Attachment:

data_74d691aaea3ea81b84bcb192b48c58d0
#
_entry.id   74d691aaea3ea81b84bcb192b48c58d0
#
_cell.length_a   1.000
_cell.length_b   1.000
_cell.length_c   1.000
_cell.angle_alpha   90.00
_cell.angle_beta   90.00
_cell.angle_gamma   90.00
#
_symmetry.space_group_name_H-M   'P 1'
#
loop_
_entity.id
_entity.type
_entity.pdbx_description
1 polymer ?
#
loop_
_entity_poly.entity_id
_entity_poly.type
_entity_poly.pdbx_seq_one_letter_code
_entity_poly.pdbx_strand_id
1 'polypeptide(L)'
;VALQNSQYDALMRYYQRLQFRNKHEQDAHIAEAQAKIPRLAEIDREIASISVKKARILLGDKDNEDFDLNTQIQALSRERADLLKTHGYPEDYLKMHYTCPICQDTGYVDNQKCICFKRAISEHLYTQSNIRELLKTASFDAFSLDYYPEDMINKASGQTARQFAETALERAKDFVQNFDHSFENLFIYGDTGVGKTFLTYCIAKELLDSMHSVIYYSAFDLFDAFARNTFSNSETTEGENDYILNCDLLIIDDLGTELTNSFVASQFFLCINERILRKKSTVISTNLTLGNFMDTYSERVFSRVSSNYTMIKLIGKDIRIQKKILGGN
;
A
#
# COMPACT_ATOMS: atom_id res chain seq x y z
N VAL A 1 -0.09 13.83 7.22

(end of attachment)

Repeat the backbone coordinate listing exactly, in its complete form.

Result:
data_74d691aaea3ea81b84bcb192b48c58d0
#
_entry.id   74d691aaea3ea81b84bcb192b48c58d0
#
_cell.length_a   1.000
_cell.length_b   1.000
_cell.length_c   1.000
_cell.angle_alpha   90.00
_cell.angle_beta   90.00
_cell.angle_gamma   90.00
#
_symmetry.space_group_name_H-M   'P 1'
#
loop_
_entity.id
_entity.type
_entity.pdbx_description
1 polymer ?
#
loop_
_entity_poly.entity_id
_entity_poly.type
_entity_poly.pdbx_seq_one_letter_code
_entity_poly.pdbx_strand_id
1 'polypeptide(L)'
;VALQNSQYDALMRYYQRLQFRNKHEQDAHIAEAQAKIPRLAEIDREIASISVKKARILLGDKDNEDFDLNTQIQALSRERADLLKTHGYPEDYLKMHYTCPICQDTGYVDNQKCICFKRAISEHLYTQSNIRELLKTASFDAFSLDYYPEDMINKASGQTARQFAETALERAKDFVQNFDHSFENLFIYGDTGVGKTFLTYCIAKELLDSMHSVIYYSAFDLFDAFARNTFSNSETTEGENDYILNCDLLIIDDLGTELTNSFVASQFFLCINERILRKKSTVISTNLTLGNFMDTYSERVFSRVSSNYTMIKLIGKDIRIQKKILGGN
;
A
#
# COMPACT_ATOMS: atom_id res chain seq x y z
N VAL A 1 -0.09 13.83 7.22